How to Prove a Slip and Fall Claim at a Shopping Mall or Strip Center

Posted By on July 14, 2015

Last Update: 12/29/15

What Are The Different Types of Slip and Fall Risks?

There are all sorts of risks of a slip and fall accident for someone shopping in a shopping mall or strip center, including  falls caused by merchandise that has fallen into store aisles, natural debris (rocks, stones, tree roots, broken sidewalks, etc.) that has fallen onto sidewalks or interior walkways, slippery surfaces from water after a rainstorm, spilled sodas and food debris in an interior shopping mall food court all can cause someone to fall and sustain serious injuries.
 
https://commons.wikimedia.org/wiki/File:Downtown_at_the_Gardens_Court.jpg
 

How Do You Prove Your Slip and Fall Claim?

After a fall caused by the negligence of a property owner, a shopper in Florida has the right to have their damages (pain and suffering, lost wages, medical expenses, etc.) paid by those who are responsible for the accident. That’s not as easy to do in Florida as it may be in other states. That’s because of a Florida law that requires the accident victim — the person who fell — to find admissible evidence about the store and the shopping mall operators.

Specifically, the injury victim must dig up testimony and documents which meet the standards of admissible evidence to show it is more likely than not that they had (1) actual knowledge or (2) constructive knowledge that there was a dangerous condition which was the cause of the person’s injury.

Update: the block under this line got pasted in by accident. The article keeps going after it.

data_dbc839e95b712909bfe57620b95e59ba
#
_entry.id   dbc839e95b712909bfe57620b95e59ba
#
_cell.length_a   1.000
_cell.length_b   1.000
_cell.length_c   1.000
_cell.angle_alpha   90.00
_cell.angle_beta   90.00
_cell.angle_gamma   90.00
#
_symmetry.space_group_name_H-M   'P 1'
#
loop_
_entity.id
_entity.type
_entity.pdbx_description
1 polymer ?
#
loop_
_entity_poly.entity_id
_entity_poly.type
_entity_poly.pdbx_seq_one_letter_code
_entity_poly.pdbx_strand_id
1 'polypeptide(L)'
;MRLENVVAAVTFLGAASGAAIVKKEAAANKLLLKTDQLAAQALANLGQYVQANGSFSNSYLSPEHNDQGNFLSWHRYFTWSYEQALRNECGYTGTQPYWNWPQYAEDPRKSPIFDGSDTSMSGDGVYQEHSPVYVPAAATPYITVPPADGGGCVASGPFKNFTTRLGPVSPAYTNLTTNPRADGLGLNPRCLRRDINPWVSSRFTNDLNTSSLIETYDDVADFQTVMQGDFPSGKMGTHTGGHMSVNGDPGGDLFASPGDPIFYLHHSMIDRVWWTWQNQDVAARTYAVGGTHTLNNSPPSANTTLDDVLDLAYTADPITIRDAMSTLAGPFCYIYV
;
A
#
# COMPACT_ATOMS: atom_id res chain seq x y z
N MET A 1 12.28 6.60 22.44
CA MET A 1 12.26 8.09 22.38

In other words, the shopper has to provide proof of the store or mall operator’s knowledge. Not the store or the mall operator.

Florida Statute 768.0755 provides:

Premises liability for transitory foreign substances in a business establishment.—

(1) If a person slips and falls on a transitory foreign substance in a business establishment, the injured person must prove that the business establishment had actual or constructive knowledge of the dangerous condition and should have taken action to remedy it. Constructive knowledge may be proven by circumstantial evidence showing that:

(a) The dangerous condition existed for such a length of time that, in the exercise of ordinary care, the business establishment should have known of the condition; or
(b) The condition occurred with regularity and was therefore foreseeable.

(2) This section does not affect any common-law duty of care owed by a person or entity in possession or control of a business premises.

How Do You Find Evidence of Fault and Who Do You Sue For Your Accident?

Pursuing a case can be more difficult for a shopper who is hurt at a shopping mall or strip center than it is for victims of other types of premises liability cases. In some instances, the accident victim may have to pursue two claims; one claim against the individual store and another claim against the owners and operators of the mall or strip center.  However, the evidence that the injured party will need to gather (even if there are 2 claims) does not change and it includes surveillance or video footage, images or video recorded on mobile phones, witness statements, store maintenance records, and more.